Support our mission
Army Col. Charles Bergman, second from right, was one of the first on the scene June 3, 2022, at a catastrophic train derailment near Garmisch-Partenkirchen, Germany, that killed five people and injured more than 40. He spent 90 minutes helping rescue survivors and credited his Army training for equipping him to take charge of the situation. Here he poses with other rescuers.

Army Col. Charles Bergman, second from right, was one of the first on the scene June 3, 2022, at a catastrophic train derailment near Garmisch-Partenkirchen, Germany, that killed five people and injured more than 40. He spent 90 minutes helping rescue survivors and credited his Army training for equipping him to take charge of the situation. Here he poses with other rescuers. (Charles Bergman)

Army Col. Charles Bergman was on his way to meet his family Friday for a long weekend when the vehicle ahead of him on the road to Garmisch-Partenkirchen, Germany, swerved abruptly.

It was the first sign that life was about to change. Next came a rush of dirt, mud and water flooding onto the roadway. Then Bergman couldn’t believe what he was seeing.

A Deutsche Bahn train was flying off its tracks, one of its five cars angling sideways as it screeched through the trees and turned nearly upside down. After slamming into a creek bed, it came to rest. Bergman pulled over and ran to the guardrail.

“People started coming out of the trees, bloody and crying,” he said. First 10 of them, then 20, then 30. Others were lying in the creek. 

Bergman, 51, had happened upon one of Germany’s worst train crashes in years. Among the five people who died, two were Ukrainian women who’d fled the war with their children. A teenage boy and two women accounted for the other fatalities, and more than 40 people were injured. 

“I don’t know how to explain it,” said Bergman, who is serving as an exchange officer with the German 10th Panzer Division, headquartered in Veitshoechheim. “Everything went into slow motion.”

The career infantry officer’s years of training took over. He and another man went to work managing the scene as others showed up to help.

Bergman and others stopped traffic, called rescuers, helped people out of the creek, checked airways and wounds, laid injured people near the side of the road and tried to calm hysterical victims.

Army Col. Charles Bergman, right, and Martin Maurer of the Partenkirchen fire department were among the rescuers June 3, 2022, when a train derailed near Garmisch-Partenkirchen, Germany, killing five people and injuring more than 40.

Army Col. Charles Bergman, right, and Martin Maurer of the Partenkirchen fire department were among the rescuers June 3, 2022, when a train derailed near Garmisch-Partenkirchen, Germany, killing five people and injuring more than 40. (Charles Bergman)

Bergman heard wailing from inside the mangled train car and knew he had to go in. He steeled himself for what he might see as he crawled inside.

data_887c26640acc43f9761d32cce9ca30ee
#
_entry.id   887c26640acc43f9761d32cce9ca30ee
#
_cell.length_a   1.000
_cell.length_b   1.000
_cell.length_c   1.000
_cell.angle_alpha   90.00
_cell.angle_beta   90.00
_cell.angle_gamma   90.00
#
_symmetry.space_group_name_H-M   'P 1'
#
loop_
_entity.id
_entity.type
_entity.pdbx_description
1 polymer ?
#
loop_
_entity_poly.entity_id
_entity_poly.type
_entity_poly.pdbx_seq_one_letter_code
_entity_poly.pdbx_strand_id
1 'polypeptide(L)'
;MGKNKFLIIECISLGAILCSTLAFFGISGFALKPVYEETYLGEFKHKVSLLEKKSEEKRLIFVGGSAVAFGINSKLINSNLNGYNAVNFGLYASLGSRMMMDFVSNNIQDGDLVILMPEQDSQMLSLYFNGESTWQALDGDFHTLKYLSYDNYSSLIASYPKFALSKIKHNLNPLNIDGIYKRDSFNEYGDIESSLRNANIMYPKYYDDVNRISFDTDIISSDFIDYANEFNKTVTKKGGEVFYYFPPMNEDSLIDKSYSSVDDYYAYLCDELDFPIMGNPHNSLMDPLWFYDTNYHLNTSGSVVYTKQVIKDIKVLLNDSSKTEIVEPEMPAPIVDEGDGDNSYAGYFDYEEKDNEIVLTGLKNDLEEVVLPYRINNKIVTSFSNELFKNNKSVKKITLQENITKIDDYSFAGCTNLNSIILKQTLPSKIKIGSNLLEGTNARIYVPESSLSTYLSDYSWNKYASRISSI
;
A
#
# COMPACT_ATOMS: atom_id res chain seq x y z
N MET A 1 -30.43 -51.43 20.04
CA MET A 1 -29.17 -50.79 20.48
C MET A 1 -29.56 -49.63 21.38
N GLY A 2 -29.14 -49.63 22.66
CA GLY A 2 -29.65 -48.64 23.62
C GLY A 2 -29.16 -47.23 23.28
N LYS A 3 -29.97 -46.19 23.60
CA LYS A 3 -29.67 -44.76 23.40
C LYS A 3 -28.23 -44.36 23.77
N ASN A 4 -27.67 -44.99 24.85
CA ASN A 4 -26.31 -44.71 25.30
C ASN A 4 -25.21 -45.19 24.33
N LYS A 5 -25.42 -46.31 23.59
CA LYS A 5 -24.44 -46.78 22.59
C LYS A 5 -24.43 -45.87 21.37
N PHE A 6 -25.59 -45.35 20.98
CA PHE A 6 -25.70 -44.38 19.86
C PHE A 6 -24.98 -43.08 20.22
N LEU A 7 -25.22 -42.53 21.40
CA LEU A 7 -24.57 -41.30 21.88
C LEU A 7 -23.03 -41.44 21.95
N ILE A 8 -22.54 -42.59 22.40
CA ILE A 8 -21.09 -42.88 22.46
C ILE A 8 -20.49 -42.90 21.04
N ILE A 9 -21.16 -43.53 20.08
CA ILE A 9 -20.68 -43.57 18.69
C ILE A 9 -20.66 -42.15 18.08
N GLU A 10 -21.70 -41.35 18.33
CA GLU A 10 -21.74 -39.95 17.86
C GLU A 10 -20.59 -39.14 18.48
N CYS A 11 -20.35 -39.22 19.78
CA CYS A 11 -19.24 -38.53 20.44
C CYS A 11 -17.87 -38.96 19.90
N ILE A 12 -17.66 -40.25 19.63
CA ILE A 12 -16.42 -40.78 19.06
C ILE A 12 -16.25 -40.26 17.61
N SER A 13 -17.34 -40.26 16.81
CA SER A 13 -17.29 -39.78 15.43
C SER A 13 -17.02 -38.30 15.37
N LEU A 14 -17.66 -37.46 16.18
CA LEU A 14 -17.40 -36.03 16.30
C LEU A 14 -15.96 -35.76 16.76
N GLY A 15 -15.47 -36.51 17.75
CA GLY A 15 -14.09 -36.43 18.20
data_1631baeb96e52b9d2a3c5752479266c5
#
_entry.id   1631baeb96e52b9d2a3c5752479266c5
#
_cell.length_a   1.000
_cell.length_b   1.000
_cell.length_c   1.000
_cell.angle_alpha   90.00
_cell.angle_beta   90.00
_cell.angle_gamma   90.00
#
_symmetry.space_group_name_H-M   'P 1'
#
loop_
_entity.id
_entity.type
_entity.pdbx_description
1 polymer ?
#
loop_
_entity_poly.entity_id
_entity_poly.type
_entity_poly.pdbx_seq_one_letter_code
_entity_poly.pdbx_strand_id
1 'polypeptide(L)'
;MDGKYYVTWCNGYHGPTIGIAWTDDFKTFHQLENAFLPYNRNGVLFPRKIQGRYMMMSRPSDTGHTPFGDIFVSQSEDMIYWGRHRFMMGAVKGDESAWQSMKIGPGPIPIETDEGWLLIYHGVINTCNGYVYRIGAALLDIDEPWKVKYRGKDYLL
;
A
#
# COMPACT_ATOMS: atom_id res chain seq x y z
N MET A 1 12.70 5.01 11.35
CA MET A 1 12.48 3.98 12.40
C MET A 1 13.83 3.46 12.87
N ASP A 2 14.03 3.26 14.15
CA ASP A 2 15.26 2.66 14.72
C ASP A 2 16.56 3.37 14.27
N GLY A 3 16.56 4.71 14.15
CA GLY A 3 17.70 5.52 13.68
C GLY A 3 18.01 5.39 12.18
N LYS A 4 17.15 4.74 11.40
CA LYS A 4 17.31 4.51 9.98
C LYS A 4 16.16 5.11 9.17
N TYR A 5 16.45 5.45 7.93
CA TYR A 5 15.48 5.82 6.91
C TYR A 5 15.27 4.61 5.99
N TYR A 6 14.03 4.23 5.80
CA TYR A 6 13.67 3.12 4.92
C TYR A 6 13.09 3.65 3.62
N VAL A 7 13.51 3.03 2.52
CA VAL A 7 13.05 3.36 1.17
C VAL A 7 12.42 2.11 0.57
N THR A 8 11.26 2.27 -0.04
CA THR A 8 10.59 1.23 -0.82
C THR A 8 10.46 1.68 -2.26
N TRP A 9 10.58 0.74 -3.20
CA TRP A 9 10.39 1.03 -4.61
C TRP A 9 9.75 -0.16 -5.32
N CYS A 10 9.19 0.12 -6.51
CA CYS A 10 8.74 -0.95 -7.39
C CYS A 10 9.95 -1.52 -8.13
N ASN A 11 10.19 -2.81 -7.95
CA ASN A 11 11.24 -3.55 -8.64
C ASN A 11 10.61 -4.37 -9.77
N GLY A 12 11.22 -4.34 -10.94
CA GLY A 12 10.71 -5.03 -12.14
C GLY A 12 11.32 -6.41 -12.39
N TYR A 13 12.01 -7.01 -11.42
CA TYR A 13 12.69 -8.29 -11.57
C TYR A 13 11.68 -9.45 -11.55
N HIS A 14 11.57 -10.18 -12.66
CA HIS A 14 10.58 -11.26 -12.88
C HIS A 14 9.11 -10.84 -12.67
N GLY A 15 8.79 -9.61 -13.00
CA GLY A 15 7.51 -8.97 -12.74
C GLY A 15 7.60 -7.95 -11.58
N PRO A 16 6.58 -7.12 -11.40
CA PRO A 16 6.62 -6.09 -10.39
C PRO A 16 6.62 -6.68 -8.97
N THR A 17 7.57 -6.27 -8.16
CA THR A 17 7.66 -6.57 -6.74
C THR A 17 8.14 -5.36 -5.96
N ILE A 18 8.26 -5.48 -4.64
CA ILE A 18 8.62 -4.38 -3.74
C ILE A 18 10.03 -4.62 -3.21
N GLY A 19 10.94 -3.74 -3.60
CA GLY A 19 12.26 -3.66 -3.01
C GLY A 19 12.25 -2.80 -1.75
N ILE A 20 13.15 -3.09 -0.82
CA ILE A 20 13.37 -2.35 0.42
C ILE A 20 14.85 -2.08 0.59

“Mein kind!” a woman holding a bloodied toddler was screaming. “My child!” 

But the toddler was relatively OK. To Bergman’s horror, however, the woman’s other child, a girl about 4 years old, urgently needed help. Her head was outside the train, grotesquely pinned against trees and bushes.

She cried, and Bergman rejoiced because it meant she was still alive. He hugged the mother.

“Help is on the way,” he told the woman as the sound of sirens filled the air. 

Besides the mother and her two children, there were three other people in the overturned carriage, including a moaning man who also was trapped between the train and trees. Bergman felt his pulse, touched his face and reassured him, too.

After helping the woman, her toddler and two passengers with suspected broken bones out of the train car, he waited to leave until the man and the girl had been extricated and flown to hospitals.

German paramedics told him the girl had been taken to Munich for treatment and was alive.

Bergman has deployed to war zones such as Iraq. He’s seen terrible things. But what he witnessed in this normally idyllic Bavarian landscape haunts him.

“It was the scariest scene I’ve ever seen in my life,” he said. 

All told, Bergman spent about 90 minutes at the crash site, he said, alerting the expert German rescuers to emergent patients, helping put people on stretchers and assisting in any other way he could.

“You’re one of us now,” they told him.

According to German news outlet Deutsche Welle, a task force is looking into the cause of the accident, and Munich prosecutors are investigating three Deutsche Bahn employees on suspicion of involuntary manslaughter.

After getting back on his way, Bergman called his wife but couldn’t get the words out. He called an Army buddy to talk it over. Later, he hugged his children more tightly than usual. 

That night, he couldn’t sleep at all, he said. He still thinks about the girl and the man who were trapped and wonders how they are. 

“You don’t get over it,” he said. “You get through it.”

author picture
Nancy is an Italy-based reporter for Stars and Stripes who writes about military health, legal and social issues. An upstate New York native who served three years in the U.S. Army before graduating from the University of Arizona, she previously worked at The Anchorage Daily News and The Seattle Times. Over her nearly 40-year journalism career she’s won several regional and national awards for her stories and was part of a newsroom-wide team at the Anchorage Daily News that was awarded the 1989 Pulitzer Prize for Public Service.
twitter Email

Stripes in 7



around the web


Sign Up for Daily Headlines

Sign-up to receive a daily email of today’s top military news stories from Stars and Stripes and top news outlets from around the world.

Sign up